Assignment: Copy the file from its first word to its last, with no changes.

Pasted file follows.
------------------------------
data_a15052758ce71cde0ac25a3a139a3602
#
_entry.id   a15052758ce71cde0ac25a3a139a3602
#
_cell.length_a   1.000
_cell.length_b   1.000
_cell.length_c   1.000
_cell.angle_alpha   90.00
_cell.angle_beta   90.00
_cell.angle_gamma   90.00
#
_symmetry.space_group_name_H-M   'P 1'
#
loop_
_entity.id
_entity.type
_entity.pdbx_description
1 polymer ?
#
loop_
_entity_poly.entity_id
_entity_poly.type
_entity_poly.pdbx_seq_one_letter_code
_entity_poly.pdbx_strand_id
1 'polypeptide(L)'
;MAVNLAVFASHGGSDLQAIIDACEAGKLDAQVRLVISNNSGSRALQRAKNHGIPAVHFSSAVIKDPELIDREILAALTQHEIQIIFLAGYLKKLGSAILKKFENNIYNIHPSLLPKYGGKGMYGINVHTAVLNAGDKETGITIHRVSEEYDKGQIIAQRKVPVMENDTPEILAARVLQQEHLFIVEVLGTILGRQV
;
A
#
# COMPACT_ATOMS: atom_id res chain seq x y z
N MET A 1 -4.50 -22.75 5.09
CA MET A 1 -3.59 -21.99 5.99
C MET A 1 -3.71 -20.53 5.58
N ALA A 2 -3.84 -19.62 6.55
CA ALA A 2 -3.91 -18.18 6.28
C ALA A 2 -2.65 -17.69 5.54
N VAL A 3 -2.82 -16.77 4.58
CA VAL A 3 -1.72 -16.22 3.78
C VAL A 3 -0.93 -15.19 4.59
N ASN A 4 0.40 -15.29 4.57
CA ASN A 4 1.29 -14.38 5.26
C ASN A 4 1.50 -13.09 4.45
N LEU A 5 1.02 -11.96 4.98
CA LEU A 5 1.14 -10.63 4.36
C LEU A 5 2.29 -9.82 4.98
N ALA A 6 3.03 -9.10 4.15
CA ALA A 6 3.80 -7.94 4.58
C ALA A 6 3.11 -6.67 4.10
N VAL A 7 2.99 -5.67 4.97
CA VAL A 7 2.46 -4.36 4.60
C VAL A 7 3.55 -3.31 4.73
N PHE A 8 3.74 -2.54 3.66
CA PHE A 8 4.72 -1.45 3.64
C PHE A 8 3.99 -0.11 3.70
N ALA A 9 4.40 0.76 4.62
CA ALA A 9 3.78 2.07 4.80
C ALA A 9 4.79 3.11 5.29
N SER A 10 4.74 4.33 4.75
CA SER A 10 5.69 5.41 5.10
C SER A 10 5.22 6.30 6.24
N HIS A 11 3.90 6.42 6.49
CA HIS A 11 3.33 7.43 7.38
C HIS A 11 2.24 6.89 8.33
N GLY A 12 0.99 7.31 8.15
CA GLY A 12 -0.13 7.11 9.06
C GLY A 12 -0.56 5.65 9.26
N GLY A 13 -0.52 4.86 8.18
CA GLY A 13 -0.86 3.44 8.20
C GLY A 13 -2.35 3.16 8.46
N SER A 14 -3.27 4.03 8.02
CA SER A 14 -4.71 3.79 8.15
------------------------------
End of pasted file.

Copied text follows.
data_a15052758ce71cde0ac25a3a139a3602
#
_entry.id   a15052758ce71cde0ac25a3a139a3602
#
_cell.length_a   1.000
_cell.length_b   1.000
_cell.length_c   1.000
_cell.angle_alpha   90.00
_cell.angle_beta   90.00
_cell.angle_gamma   90.00
#
_symmetry.space_group_name_H-M   'P 1'
#
loop_
_entity.id
_entity.type
_entity.pdbx_description
1 polymer ?
#
loop_
_entity_poly.entity_id
_entity_poly.type
_entity_poly.pdbx_seq_one_letter_code
_entity_poly.pdbx_strand_id
1 'polypeptide(L)'
;MAVNLAVFASHGGSDLQAIIDACEAGKLDAQVRLVISNNSGSRALQRAKNHGIPAVHFSSAVIKDPELIDREILAALTQHEIQIIFLAGYLKKLGSAILKKFENNIYNIHPSLLPKYGGKGMYGINVHTAVLNAGDKETGITIHRVSEEYDKGQIIAQRKVPVMENDTPEILAARVLQQEHLFIVEVLGTILGRQV
;
A
#
# COMPACT_ATOMS: atom_id res chain seq x y z
N MET A 1 -4.50 -22.75 5.09
CA MET A 1 -3.59 -21.99 5.99
C MET A 1 -3.71 -20.53 5.58
N ALA A 2 -3.84 -19.62 6.55
CA ALA A 2 -3.91 -18.18 6.28
C ALA A 2 -2.65 -17.69 5.54
N VAL A 3 -2.82 -16.77 4.58
CA VAL A 3 -1.72 -16.22 3.78
C VAL A 3 -0.93 -15.19 4.59
N ASN A 4 0.40 -15.29 4.57
CA ASN A 4 1.29 -14.38 5.26
C ASN A 4 1.50 -13.09 4.45
N LEU A 5 1.02 -11.96 4.98
CA LEU A 5 1.14 -10.63 4.36
C LEU A 5 2.29 -9.82 4.98
N ALA A 6 3.03 -9.10 4.15
CA ALA A 6 3.80 -7.94 4.58
C ALA A 6 3.11 -6.67 4.10
N VAL A 7 2.99 -5.67 4.97
CA VAL A 7 2.46 -4.36 4.60
C VAL A 7 3.55 -3.31 4.73
N PHE A 8 3.74 -2.54 3.66
CA PHE A 8 4.72 -1.45 3.64
C PHE A 8 3.99 -0.11 3.70
N ALA A 9 4.40 0.76 4.62
CA ALA A 9 3.78 2.07 4.80
C ALA A 9 4.79 3.11 5.29
N SER A 10 4.74 4.33 4.75
CA SER A 10 5.69 5.41 5.10
C SER A 10 5.22 6.30 6.24
N HIS A 11 3.90 6.42 6.49
CA HIS A 11 3.33 7.43 7.38
C HIS A 11 2.24 6.89 8.33
N GLY A 12 0.99 7.31 8.15
CA GLY A 12 -0.13 7.11 9.06
C GLY A 12 -0.56 5.65 9.26
N GLY A 13 -0.52 4.86 8.18
CA GLY A 13 -0.86 3.44 8.20
C GLY A 13 -2.35 3.16 8.46
N SER A 14 -3.27 4.03 8.02
CA SER A 14 -4.71 3.79 8.15